Desire To Be Thought Leader Drives Green Efforts
Forty-one percent of companies that participated in a recent Aberdeen study, Building a Green Supply Chain: Social Responsibility for Fun and Profit, have had green supply chain initiatives in place for 1-2 years, and thirty-nine percent have redesigned key parts of their supply chains to be green.
Against this backdrop, the top four pressures driving companies to focus on green/sustainable supply chain programs today are the desire to be a thought leader for green and sustainability initiatives in their industry and markets (51% of companies), the need to control rising fuel and energy costs (49% of companies), the demands to improve competitive advantage and market differentiation (48% of companies), followed by the requirement to meet current and expected government regulatory and compliance demands (31% of companies).
Results show that:
- The Best-in-Class achieved a 2% decrease in their overall logistics and transport costs, versus one percent increase for Industry Average, and a four percent increase for Laggards.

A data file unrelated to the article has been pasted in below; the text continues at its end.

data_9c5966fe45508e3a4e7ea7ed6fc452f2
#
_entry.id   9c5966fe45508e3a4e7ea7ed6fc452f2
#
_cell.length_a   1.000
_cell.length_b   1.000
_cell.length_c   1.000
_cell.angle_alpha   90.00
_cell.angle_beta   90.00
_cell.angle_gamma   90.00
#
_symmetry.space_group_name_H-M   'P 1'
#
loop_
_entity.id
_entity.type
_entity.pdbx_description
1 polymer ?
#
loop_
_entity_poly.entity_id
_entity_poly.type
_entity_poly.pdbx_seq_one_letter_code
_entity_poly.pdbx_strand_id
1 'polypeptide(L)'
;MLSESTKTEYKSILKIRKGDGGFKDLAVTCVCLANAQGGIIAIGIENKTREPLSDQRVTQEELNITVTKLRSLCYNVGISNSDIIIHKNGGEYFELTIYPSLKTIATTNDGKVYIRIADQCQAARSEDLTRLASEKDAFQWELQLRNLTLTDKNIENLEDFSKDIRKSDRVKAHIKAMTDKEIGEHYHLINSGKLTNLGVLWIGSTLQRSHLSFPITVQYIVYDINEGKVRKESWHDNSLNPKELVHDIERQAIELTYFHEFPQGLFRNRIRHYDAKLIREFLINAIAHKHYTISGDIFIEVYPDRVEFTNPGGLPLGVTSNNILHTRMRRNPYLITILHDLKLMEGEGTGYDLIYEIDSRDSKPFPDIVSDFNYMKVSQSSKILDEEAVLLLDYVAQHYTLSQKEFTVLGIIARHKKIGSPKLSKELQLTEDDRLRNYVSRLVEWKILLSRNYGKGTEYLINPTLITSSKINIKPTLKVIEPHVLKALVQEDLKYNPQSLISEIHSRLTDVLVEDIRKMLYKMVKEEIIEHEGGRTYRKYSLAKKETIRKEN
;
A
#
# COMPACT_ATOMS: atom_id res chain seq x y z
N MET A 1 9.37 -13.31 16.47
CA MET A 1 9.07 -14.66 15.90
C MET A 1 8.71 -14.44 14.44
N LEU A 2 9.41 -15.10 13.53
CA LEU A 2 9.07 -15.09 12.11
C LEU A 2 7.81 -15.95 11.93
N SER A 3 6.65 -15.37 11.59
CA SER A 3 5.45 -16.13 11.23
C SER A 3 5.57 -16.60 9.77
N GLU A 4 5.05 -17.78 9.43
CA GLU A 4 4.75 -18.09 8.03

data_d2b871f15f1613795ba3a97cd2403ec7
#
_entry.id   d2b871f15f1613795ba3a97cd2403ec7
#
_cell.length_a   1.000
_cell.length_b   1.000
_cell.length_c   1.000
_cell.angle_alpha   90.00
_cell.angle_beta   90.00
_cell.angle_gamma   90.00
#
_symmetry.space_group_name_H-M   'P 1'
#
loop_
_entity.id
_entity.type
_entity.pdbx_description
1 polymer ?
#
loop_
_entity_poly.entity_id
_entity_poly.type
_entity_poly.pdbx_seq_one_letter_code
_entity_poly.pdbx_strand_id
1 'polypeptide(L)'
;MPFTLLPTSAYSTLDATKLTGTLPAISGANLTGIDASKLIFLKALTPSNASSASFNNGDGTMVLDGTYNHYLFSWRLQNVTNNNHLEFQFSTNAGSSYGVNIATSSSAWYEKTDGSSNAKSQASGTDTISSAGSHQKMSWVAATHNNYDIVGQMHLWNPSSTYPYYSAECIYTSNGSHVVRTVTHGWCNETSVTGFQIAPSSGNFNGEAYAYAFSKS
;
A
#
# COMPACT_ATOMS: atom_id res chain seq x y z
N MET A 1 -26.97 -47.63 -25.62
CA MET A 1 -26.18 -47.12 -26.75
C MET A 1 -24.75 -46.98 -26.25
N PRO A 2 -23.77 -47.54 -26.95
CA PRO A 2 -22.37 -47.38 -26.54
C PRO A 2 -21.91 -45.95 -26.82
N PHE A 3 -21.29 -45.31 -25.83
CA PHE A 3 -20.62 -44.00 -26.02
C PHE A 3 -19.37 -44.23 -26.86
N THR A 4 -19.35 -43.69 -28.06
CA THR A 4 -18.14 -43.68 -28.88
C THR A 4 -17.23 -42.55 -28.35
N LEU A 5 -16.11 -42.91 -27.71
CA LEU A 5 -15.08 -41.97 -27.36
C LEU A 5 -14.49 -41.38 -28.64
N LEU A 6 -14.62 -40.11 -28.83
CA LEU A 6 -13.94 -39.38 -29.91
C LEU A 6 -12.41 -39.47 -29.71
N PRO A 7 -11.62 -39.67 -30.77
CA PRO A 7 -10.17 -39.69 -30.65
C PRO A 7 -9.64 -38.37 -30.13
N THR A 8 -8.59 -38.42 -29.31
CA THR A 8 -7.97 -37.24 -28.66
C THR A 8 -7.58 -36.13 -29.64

- Best-in-Class companies achieved a six percent decrease in energy costs, versus no change for Industry Average and a seven percent increase for Laggards.
- Best-in-Class companies are 1.5 times more likely than all others to have implemented cross-functional metrics across their enterprise.
- Best-in-Class achieved a two percent decrease in the cost of operations and facilities, versus no change for Industry Average and a four percent increase for Laggards.
Stay Up-to-Date On Environmental Management, Energy & Sustainability News with EL's Free Daily Newsletter
Energy Manager News
- Anaerobic Digester Project Starts on Long Island, NY
- Seward to Use Resurrection Bay for Heat
- An Iconic Structure Gets Certified Silver By Leeds
- Sioux City, Woodbury County Getting LED Upgrade
- Buzz Oates Group Mounts Big LED Retrofit Project in Sacramento
- ORNL Building Efficiency Software Available as Open Source Code
- General Mills: We’ll Invest $100M to Reduce Greenhouse Gas Emissions
- Oregon Correctional Institution Saves with LEDs